Chinese Vice Foreign Minister Qín Gāng 秦刚 yesterday “summoned William Klein, acting deputy chief of the Mission of the U.S. Embassy in China, to lodge stern representation and strong protest” against the passing of the bill, reports Xinhua. Qin promised vague retaliation: “China will respond further according to the development of the situation,” he said.

State media spat out a series of editorials condemning the bill. Here’s a taste from Xinhua: Meddlesome Washington’s malicious farce on Xinjiang, and in Chinese, Using Xinjiang to control China is a plot that will never succeed.

Fighting terrorism is Beijing’s main line of defense. One Xinhua article (in Chinese) based on Foreign Ministry statements says “9-11 was not long ago,” and that the United States should not “forget the pain” or “play with double standards on counter-terrorism.”

Another article (in Chinese) describes a press conference held in Kabul by China’s ambassador to Afghanistan to condemn the bill and persuade local journalists that China “has established education centers in accordance with the law to educate people affected by extremist ideology or who have tendencies to commit minor crimes, help them to correct extremist ideology, impart professional skills for free, and enhance their reemployment and livelihood capabilities.”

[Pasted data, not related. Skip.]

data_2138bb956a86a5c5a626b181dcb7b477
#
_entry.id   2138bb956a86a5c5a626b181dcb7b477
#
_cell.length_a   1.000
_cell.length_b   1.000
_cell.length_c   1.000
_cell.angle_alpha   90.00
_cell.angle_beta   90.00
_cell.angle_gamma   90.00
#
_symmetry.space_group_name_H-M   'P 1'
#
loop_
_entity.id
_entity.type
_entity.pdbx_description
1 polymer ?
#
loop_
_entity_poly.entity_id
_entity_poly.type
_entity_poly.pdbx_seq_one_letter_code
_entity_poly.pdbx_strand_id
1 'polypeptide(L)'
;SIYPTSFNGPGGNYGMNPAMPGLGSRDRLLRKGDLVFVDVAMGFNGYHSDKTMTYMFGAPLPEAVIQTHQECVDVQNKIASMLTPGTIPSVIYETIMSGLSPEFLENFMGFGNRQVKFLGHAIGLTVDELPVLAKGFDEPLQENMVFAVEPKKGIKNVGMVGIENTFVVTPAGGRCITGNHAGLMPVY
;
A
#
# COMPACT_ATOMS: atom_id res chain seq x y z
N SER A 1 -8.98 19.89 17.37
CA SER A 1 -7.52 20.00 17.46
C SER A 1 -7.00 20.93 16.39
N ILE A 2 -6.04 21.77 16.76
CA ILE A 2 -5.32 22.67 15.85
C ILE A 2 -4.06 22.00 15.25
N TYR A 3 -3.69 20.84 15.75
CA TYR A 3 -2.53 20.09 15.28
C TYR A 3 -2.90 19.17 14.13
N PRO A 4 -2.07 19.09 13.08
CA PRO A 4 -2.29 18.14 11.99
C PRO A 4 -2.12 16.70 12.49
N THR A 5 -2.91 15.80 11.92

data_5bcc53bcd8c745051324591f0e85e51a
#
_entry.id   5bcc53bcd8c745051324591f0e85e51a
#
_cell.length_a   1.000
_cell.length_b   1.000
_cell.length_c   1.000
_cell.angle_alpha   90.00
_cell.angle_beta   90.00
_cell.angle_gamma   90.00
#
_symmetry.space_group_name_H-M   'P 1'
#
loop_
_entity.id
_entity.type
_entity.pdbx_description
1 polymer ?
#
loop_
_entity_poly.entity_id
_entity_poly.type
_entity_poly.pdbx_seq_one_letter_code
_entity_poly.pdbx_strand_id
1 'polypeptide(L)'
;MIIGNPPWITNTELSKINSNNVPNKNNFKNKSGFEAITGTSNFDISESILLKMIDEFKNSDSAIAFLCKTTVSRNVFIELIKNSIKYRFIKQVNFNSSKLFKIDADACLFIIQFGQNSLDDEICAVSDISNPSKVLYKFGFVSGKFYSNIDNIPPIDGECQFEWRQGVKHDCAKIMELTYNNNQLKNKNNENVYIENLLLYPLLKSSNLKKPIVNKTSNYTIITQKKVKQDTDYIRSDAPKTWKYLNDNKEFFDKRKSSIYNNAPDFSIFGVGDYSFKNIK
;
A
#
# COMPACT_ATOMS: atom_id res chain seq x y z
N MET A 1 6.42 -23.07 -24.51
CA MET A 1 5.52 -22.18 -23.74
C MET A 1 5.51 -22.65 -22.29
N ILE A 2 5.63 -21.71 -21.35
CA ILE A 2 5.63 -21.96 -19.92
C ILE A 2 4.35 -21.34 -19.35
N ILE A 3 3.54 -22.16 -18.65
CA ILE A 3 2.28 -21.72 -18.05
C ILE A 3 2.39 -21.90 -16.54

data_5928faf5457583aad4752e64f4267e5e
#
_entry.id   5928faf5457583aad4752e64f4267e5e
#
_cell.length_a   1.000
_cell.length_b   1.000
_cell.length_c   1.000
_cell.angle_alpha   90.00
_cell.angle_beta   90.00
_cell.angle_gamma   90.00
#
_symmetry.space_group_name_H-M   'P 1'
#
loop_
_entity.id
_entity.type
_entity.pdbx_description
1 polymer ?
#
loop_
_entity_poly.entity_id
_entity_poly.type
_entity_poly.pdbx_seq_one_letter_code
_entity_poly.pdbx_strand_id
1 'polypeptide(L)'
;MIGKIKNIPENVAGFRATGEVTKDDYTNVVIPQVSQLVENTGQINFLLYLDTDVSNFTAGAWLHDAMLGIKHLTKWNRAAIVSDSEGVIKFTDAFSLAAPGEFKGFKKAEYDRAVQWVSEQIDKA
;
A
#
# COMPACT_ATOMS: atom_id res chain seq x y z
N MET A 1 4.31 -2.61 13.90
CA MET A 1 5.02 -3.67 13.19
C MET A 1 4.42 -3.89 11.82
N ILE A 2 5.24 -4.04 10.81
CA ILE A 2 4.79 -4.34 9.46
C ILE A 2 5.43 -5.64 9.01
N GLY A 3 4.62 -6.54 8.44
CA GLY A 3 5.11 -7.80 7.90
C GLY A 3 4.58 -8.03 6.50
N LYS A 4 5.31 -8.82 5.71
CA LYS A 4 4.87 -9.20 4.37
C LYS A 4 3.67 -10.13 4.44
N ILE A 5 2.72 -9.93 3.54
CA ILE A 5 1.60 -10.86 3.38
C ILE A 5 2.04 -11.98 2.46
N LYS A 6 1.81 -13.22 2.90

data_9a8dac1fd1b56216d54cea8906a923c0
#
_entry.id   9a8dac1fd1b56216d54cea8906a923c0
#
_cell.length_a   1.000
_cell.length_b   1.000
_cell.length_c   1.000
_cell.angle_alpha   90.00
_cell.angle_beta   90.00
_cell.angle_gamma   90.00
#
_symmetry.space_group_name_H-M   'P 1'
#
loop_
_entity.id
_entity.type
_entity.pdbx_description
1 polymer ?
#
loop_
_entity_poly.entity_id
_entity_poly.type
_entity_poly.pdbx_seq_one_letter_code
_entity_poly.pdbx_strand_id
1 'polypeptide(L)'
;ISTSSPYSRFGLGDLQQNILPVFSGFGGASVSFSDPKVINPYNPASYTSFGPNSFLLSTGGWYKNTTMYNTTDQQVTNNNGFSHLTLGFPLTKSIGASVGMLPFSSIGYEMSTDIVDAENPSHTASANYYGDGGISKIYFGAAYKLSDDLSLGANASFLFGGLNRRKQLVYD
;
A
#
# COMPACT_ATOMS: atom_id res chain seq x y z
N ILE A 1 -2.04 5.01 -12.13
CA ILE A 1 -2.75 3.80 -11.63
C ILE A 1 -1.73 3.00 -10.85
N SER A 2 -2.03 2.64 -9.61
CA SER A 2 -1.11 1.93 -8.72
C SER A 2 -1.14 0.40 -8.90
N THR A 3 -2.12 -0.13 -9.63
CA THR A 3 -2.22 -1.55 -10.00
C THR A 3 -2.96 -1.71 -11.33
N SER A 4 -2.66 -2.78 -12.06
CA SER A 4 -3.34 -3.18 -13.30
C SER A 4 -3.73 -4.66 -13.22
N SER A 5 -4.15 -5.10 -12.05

What will China do next?

Beijing does not appear to have a lot of options.

“Foreign ministry spokeswoman Huà Chūnyíng 华春莹 said the latest bill on Xinjiang would ‘inflict some costs’ and have an impact on China-US ties and ‘cooperation in key areas,’” reports the South China Morning Post:

“A lot of people have issues with the US’ hegemonic acts and stupid behaviour and have floated ideas for us… As to what action China will take, I think you can wait. The costs will come sooner or later,” she said, without elaborating.

“Postponing trade talks and targeting American companies” are two “tough” responses also being considered, according to unnamed Chinese government advisers cited by the SCMP.

The editor of propaganda sheet Global Times Hú Xījìn 胡锡进, who often says the quiet part out loud, posted two tweets about the bill: